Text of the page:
6 Steps to Stellar Event Planning for Your Community


My job is pretty awesome. I have organized food drives, beach cleanups, park beautifications, and painting parties for Title I schools. Event planning can be stressful, but with a solid mission, a committed team, and committed partners (plus lots of coffee), it’s something that everyone can do. Maybe you’ve been dreaming of planning a service event, have a large fundraising party around the corner, or are curious about this line of work. Below are some great tips, culled from experience, to make sure your next event is beyond awesome.

1. Find your purpose

Every project, idea, business, and event serves a greater purpose. It’s crucial to identify the goal of your event (hint: this will help you with Step 6). Is it to raise awareness? Participate in volunteer work? Fundraise for a charity or for a specific project? Get specific, as this specificity will help you create activities, gain buy-in from decision-makers and volunteers, craft your message, and build relationships that will support your event’s goal.

2. Pick your day

When selecting the date for your event, many considerations should be taken with regard to great impact and large turn-out. Most likely, it will start by working with your selected non-profit organization. From there, be sure to consult your community’s calendar and the calendars of the key individuals whose participation is critical, whether it is the leaders of your organization or the volunteers who will truly progress the project. The key is to plan ahead. I recommend starting at least 3-6 months before your official event date, depending on the scale of the project.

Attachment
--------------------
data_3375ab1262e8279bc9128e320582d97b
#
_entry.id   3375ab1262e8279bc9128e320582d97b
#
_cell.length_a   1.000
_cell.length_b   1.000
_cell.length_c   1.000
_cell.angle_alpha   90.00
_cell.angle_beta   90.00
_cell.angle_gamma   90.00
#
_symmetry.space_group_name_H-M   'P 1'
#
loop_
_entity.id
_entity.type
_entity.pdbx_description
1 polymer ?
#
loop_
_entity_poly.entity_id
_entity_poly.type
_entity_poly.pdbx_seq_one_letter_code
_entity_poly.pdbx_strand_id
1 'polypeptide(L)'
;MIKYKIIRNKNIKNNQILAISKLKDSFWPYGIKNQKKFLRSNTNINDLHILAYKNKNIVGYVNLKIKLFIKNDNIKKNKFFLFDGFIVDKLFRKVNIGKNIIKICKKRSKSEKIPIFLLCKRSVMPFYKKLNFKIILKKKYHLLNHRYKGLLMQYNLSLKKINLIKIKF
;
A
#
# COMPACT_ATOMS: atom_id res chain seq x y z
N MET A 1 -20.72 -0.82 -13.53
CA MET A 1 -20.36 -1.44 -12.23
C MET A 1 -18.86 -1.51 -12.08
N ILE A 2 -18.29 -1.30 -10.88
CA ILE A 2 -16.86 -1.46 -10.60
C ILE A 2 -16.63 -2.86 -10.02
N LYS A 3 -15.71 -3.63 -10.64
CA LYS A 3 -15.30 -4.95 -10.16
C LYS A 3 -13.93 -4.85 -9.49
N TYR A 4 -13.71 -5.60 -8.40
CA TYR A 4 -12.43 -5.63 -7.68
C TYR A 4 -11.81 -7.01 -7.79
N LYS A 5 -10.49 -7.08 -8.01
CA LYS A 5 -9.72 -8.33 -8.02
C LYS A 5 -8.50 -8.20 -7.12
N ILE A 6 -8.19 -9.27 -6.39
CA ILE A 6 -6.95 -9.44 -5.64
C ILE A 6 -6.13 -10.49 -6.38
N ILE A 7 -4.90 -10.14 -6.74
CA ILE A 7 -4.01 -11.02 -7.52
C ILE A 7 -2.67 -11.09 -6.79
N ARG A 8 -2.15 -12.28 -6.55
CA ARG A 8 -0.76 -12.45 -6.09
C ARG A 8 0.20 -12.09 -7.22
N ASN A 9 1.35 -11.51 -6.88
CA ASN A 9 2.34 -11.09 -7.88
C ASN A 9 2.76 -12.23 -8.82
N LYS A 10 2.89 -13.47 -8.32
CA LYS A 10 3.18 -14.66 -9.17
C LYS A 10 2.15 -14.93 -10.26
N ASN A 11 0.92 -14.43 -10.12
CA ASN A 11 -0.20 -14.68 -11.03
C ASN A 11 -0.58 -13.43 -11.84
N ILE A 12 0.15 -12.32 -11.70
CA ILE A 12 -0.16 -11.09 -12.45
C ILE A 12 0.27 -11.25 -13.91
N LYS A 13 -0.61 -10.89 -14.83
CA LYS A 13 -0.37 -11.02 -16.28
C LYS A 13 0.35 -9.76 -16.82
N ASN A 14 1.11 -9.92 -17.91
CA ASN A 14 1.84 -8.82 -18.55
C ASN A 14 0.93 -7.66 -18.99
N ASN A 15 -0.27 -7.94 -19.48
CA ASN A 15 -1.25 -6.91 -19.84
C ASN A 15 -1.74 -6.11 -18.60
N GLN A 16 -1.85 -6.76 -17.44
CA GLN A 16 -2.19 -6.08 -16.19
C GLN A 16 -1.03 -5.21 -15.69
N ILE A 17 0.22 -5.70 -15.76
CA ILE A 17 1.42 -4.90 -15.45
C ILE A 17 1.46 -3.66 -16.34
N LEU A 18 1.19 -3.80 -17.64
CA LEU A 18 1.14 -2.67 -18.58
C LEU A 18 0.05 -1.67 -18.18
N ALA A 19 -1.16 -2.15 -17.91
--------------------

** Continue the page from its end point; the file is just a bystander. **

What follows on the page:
3. Pinpoint your needs

I’ve fallen madly in love with lists. I house all of my ‘to-dos’ in an Excel spreadsheet that I continually update. Once I’ve received approval for a proposed event, and selected the beneficiary, I start my list, asking myself a multitude of questions, such as:

  • What is the budget?
  • What types of volunteers do we need (sign-in, set-up, take down, actual service volunteer)?
  • How long will our event be?
  • Where will attendees park?
  • How should we promote the event?

Thoroughly answering these questions (and many more) will make sure that no “t” is left uncrossed, no “i” un-dotted.

4. Spread the word

To gain the most participation, have the most impact, and meet your event’s goals, you must have a great strategy to inform others of your event. The possibilities on this are seemingly endless: social media campaigns, email communications, posters, web banners, etc. Get creative! Be sure to also send multiple reminders to attendees leading up to the event.

5. Remember your “Why”

Whenever you get stressed (which, I’ll admit, can happen on occasion), it’s important to remind yourself why you’re doing this work. I’m a big fan of Simon Sinek, who shares this methodology in his book, Start With Why. Sinek defines Why as, “The purpose, cause, or belief that inspires you to do what you do.” Your Why is what will inspire you to keep planning and ensure that no stone is left unturned. It will also help you communicate to potential attendees why their service and contributions matter.

6. Evaluate the outcomes

Remember when you identified your event goals in Step 1? It’s time to reflect on those goals and whether they were met. What did you achieve? What were your top accomplishments and overall social impact? These items can be measured in a number of ways, such as surveys, money raised, or volunteer hours provided.

These steps, paired with a smart phone and coffee on tap (really, like a lot of coffee) will lead to a successful event. Are you looking to give back to your community? Check out a few of these wonderful organizations: Junior Achievement, Boys & Girls Clubs, United Way, Armed Services YMCA. They work hard to make our communities better and could always use a helping hand!


Written by Sarah Bacerra
Sarah is a Community Relations Specialist for Ashford University.

Photo credit: "Volunteer Librarians at Work (173963448)" by ALA TechSource from Chicago, USA - "Volunteer Librarians at Work." Uploaded by palnatoke. Licensed under CC BY-SA 2.0 via Wikimedia Commons.

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